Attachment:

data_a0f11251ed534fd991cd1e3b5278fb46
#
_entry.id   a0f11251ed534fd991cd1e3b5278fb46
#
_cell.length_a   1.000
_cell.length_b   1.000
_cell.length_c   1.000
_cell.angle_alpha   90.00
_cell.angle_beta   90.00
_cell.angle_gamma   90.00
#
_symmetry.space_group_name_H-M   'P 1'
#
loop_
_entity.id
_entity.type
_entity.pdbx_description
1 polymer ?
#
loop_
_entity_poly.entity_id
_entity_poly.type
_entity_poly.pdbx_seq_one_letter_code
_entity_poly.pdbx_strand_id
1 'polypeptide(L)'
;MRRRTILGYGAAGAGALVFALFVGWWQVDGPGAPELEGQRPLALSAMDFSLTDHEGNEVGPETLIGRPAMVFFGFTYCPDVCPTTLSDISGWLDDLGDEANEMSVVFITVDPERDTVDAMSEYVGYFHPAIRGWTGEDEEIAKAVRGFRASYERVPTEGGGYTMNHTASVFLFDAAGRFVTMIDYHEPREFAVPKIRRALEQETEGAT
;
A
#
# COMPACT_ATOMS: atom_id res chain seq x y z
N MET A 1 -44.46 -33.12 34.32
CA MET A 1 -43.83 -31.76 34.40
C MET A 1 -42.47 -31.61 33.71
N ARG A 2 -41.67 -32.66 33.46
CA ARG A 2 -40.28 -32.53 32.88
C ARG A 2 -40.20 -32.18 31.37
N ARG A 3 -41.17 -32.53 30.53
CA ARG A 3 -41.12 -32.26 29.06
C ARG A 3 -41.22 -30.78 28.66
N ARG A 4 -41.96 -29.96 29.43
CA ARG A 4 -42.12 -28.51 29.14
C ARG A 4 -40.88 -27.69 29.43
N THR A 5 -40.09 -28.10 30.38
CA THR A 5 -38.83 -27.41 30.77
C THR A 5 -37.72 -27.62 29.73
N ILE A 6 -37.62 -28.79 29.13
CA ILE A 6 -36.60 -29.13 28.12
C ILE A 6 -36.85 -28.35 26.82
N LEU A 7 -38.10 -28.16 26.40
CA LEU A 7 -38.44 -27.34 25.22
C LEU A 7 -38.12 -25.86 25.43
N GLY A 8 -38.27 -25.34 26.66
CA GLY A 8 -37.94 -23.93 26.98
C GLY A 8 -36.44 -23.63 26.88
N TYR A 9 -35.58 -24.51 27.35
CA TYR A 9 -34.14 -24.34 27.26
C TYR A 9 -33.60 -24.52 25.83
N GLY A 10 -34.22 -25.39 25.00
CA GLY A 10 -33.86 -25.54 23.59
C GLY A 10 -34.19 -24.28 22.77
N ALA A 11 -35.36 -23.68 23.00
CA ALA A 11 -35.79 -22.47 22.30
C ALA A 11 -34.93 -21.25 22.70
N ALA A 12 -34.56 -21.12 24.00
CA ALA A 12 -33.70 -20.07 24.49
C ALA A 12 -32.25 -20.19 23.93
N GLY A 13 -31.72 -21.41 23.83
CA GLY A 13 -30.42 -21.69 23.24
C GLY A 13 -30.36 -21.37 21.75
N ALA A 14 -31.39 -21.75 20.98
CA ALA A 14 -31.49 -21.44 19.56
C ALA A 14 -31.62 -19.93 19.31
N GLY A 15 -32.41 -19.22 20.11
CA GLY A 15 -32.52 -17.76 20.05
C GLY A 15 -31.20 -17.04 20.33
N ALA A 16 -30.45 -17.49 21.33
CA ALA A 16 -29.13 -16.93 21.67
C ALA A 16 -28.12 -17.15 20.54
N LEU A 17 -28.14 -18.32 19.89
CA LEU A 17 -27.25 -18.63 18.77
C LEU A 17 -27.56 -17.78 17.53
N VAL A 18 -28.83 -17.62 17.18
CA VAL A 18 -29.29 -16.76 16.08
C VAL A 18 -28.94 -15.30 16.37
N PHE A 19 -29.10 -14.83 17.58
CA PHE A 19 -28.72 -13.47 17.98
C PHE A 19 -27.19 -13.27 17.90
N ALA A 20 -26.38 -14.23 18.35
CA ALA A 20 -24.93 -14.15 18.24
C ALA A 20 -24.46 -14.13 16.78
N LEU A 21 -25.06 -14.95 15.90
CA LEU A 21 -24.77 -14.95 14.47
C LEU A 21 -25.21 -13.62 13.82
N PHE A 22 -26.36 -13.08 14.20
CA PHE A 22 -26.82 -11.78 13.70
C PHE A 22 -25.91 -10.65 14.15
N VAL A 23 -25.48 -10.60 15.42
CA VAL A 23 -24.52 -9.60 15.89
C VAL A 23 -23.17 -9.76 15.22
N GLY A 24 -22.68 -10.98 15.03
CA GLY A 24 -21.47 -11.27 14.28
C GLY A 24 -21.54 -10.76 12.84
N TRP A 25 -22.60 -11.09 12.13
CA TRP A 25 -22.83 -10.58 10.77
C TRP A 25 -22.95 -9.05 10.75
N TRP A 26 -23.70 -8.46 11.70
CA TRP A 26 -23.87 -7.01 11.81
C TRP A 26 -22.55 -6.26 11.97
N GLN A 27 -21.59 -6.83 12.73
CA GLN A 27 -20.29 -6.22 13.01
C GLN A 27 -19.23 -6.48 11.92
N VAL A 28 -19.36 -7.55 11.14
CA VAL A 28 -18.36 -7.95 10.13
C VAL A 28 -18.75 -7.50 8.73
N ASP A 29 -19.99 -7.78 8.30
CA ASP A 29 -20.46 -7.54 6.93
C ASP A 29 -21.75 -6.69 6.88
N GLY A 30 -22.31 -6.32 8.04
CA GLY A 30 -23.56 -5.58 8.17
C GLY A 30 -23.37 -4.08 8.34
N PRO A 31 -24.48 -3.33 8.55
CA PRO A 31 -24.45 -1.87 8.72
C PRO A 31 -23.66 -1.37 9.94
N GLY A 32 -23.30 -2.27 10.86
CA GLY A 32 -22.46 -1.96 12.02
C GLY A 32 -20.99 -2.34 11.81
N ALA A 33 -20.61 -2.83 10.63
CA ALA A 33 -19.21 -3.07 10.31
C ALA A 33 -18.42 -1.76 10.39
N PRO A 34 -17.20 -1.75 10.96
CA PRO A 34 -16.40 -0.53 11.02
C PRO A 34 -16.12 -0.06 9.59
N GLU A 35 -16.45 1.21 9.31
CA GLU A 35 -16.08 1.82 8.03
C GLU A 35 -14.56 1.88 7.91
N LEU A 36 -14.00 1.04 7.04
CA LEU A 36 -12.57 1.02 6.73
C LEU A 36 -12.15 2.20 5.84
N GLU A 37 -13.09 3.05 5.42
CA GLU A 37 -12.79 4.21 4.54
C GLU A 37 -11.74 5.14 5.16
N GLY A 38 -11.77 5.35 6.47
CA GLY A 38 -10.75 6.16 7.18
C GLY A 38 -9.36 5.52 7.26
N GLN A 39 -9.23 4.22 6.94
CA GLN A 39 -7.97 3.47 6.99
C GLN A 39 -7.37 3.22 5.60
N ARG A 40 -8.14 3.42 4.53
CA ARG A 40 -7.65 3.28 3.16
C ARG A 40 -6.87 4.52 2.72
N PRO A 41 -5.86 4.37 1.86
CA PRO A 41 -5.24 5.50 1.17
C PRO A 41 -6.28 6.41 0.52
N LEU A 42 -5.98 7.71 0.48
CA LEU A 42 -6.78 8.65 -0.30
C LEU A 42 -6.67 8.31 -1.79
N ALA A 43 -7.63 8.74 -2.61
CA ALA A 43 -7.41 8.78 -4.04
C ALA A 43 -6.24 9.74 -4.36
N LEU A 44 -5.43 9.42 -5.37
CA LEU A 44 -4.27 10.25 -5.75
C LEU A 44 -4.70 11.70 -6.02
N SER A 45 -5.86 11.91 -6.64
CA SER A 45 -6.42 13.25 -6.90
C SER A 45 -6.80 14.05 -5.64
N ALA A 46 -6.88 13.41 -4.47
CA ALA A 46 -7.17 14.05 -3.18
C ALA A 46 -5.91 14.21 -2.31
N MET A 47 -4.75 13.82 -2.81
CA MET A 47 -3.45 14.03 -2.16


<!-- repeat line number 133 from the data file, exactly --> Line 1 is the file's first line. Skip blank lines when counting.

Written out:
N GLU A 35 -16.45 1.21 9.31